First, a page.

What are New York City’s most popular pieces of public art? In an effort to answer this question, I spent a month surveying Foursquare data for an article published in Hyperallergic. The top answers might not surprise you, but the full top 20 included lots of shocks.
Social media is constantly offering us new insights to user behaviors, preferences, and habits. Facebook and Twitter are often mined for trends in user behaviors, or for social “buzz” around keywords in real-time. Instagram is also entering this space as the pacing of image uploads with #Sandy or election results are used as indicators of society’s experiential focus.
Foursquare has been under-utilized. This is partly because the platform has not yet reached full maturity (20 Million Users as of April 2012) and partly because the use of check-in location services is highly variable (people check in mostly to urban restaurants, rather than work or homes, etc.).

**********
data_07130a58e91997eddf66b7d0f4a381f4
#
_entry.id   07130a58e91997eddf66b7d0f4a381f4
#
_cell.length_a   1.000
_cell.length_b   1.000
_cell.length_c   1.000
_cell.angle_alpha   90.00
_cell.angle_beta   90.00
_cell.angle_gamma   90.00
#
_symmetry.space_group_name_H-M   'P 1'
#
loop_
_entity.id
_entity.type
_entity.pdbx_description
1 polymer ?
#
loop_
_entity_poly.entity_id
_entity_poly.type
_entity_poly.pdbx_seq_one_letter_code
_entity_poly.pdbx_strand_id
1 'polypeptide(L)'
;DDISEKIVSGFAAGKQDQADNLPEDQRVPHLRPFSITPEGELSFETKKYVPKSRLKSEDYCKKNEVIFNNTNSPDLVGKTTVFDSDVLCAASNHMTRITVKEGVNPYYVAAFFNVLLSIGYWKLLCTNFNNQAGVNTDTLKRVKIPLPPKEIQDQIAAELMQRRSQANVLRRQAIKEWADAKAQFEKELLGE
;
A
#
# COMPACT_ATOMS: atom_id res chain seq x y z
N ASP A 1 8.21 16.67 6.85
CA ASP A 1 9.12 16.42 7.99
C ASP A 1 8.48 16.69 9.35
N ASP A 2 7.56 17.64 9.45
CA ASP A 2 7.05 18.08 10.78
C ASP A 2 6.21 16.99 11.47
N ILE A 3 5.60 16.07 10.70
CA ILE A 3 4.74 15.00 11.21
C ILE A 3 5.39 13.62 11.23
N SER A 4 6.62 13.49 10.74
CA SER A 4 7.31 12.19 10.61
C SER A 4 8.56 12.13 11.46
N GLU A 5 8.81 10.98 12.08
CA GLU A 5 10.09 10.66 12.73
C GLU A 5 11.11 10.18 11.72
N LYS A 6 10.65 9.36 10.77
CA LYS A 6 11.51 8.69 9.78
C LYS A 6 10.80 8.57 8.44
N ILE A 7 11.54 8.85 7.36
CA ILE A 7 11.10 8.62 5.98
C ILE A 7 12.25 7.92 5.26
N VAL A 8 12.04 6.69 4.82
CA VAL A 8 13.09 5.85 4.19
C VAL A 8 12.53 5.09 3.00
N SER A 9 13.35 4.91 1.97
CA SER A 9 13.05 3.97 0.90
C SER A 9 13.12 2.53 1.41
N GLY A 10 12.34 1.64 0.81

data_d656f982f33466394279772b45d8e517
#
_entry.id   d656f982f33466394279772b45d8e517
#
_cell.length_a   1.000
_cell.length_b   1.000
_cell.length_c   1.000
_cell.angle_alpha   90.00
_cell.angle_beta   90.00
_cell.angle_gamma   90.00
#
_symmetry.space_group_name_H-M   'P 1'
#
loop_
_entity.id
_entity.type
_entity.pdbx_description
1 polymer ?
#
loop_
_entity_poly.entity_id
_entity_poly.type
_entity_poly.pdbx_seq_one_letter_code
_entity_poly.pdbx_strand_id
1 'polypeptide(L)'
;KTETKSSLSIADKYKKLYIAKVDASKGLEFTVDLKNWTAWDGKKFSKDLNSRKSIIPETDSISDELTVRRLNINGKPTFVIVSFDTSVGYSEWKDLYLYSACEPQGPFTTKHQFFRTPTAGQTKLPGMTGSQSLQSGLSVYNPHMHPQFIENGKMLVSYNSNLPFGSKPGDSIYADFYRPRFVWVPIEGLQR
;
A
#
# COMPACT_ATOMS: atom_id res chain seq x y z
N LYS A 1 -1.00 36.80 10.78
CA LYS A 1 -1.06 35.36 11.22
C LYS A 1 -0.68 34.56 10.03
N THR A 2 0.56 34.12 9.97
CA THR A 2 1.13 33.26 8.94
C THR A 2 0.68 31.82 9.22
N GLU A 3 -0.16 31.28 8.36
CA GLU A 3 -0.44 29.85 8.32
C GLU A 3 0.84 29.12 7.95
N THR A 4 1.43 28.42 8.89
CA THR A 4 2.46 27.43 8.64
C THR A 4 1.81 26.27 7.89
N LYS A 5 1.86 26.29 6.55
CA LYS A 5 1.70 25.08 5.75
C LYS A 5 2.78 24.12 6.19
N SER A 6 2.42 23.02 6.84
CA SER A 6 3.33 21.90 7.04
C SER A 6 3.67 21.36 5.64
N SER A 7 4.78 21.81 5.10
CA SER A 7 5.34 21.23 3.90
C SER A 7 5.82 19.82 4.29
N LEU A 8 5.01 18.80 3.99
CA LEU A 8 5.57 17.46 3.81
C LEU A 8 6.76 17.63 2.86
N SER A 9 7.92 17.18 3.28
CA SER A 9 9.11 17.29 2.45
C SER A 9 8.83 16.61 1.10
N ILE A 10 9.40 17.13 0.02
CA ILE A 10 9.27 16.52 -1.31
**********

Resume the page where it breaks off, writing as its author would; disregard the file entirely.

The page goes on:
But in New York City, the use of Foursquare is very, very high, and people use the service to mark all sorts of social experiences. Building on that, I decided to assess the popularity of public art (statues, sculptures, memorials, gardens, and fountains) in Manhattan based on the number of Foursquare check ins.
The results were exciting. I had more than enough data to assess this, and to visualize my results I even built a rough infographic (first ever – forgive me). Take a look.